The anime ecology : a genealogy of television, animation, and game media / Thomas Lamarre.

by LaMarre, Thomas, 1959- [author.]Looking glass.

Publisher: Minneapolis, Minnesota : University of Minnesota Press, [2018]Description: 415 pages : illustrations ; 26 cm.ISBN: 1517904498; 1517904501; 9781517904494; 9781517904500.Subject(s): Animated films -- Japan -- History and criticismLooking glass | Cultural industries -- Social aspectsLooking glass | Television programs -- Social aspectsLooking glass | Video games -- Social aspectsLooking glass
Contents:
Introduction : Television animation and infrastructure ecology -- Part I. The screen-brain apparatus : Population seizure -- Neurosciences and television -- This stuff called blink -- A thousand tiny blackouts -- Part II. A little social media history of television : Media genealogy and transmedia ecology -- A little history of Japanese television -- Television and new media -- Sociality or something like it -- Platformativity and ontopower -- Part III. Infrastructure complexes : The family broadcast complex -- The home theater complex -- The game play complex -- The portable interface complex -- Conclusion : Signaletic animism.
Note: Includes bibliographical references (pages 383-398) and index.
Item type Home library Collection Class number Status Date due Barcode Item reservations
Long loan London College of Communication
Main collection
Printed books 791.4334 LAM (Browse shelf (Opens below)) In process at Library Resources & Systems 54303549
Long loan London College of Communication
Main collection
Printed books 791.4334 LAM (Browse shelf (Opens below)) In process at Library Resources & Systems 54303577
Total reservations: 0

Enhanced descriptions from Syndetics:

A major work destined to change how scholars and students look at television and animation

With the release of author Thomas Lamarre's field-defining study The Anime Machine , critics established Lamarre as a leading voice in the field of Japanese animation. He now returns with The Anime Ecology , broadening his insights to give a complete account of anime's relationship to television while placing it within important historical and global frameworks.

Lamarre takes advantage of the overlaps between television, anime, and new media--from console games and video to iOS games and streaming--to show how animation helps us think through television in the contemporary moment. He offers remarkable close readings of individual anime while demonstrating how infrastructures and platforms have transformed anime into emergent media (such as social media and transmedia) and launched it worldwide.

Thoughtful, thorough illustrations plus exhaustive research and an impressive scope make The Anime Ecology at once an essential reference book, a valuable resource for scholars, and a foundational textbook for students.

Includes bibliographical references (pages 383-398) and index.

Introduction : Television animation and infrastructure ecology -- Part I. The screen-brain apparatus : Population seizure -- Neurosciences and television -- This stuff called blink -- A thousand tiny blackouts -- Part II. A little social media history of television : Media genealogy and transmedia ecology -- A little history of Japanese television -- Television and new media -- Sociality or something like it -- Platformativity and ontopower -- Part III. Infrastructure complexes : The family broadcast complex -- The home theater complex -- The game play complex -- The portable interface complex -- Conclusion : Signaletic animism.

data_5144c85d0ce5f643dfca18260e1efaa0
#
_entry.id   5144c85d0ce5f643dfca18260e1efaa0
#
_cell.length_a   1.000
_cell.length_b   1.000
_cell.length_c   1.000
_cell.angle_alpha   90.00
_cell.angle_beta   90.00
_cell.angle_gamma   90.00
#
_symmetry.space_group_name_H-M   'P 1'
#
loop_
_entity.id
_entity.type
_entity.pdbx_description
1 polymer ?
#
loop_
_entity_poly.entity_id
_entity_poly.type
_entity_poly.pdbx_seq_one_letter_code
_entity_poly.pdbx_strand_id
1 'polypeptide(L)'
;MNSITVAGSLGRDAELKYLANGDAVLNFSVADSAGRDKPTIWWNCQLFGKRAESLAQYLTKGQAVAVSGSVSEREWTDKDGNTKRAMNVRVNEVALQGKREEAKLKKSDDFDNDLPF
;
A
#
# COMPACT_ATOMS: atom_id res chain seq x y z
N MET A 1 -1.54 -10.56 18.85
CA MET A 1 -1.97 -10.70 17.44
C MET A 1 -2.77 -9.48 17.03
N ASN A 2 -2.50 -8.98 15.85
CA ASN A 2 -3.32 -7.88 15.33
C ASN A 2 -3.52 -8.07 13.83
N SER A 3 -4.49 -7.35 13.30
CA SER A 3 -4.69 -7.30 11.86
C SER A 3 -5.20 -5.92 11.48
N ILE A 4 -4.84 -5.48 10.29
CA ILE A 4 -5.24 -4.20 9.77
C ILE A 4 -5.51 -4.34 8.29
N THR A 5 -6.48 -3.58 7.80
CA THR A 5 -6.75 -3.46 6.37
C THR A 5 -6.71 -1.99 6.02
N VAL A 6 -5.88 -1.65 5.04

Reviews provided by Syndetics

CHOICE Review

LaMarre (McGill) provides a new take on the understanding of the interrelated genealogies of television, animation, and interactive gaming, taking cues from McLuhan, Williams, Eco, Condry, Deleuze, and others to form his own media philosophies. Taking as his point of departure the Pokémon Shock of December 16, 1997, when 685 Japanese children were hospitalized because of what some called "television epilepsy," LaMarre discusses at length the neuroscience of television. Concepts dealt with are the allure of the medium, as opposed to the message; TV-induced neurological effects such as those of television screens and/or moving images on the brain; the non-blinking eyes of characters; the pressure of flickering screens; and television, internet, and social media addiction. A section on children's "bad effects" on television reverses the usual causal paradigm. History figures prominently in chapters on television and new media and television in Japan, viewed through prisms of technology, political centralization, and state control. A whole section analyzes infrastructure complexes of family broadcast, home theater, game play, and portable interface. At first glance, The Anime Ecology looks intimidating in size and technological erudition, but LaMarre keeps the reader's interest with anecdotes, anime synopses, and sometimes out-of-the-norm propositions, all the while stimulating intense thought and curiosity. Summing Up: Recommended. Upper-division undergraduates through faculty. --John A. Lent, independent scholar

Author notes provided by Syndetics

Thomas Lamarre is James McGill Professor in East Asian studies and associate professor in communication studies at McGill University. He is author of Uncovering Heian Japan: An Archaeology of Sensation and Inscription , Shadows on the Screen: Tanizaki Jun'ichiro on Cinema and "Oriental" Aesthetics , and The Anime Machine: A Media Theory of Animation (Minnesota, 2009). He was coeditor of the Mechademia annual book series and is coeditor of the Parallel Futures series with the University of Minnesota Press.

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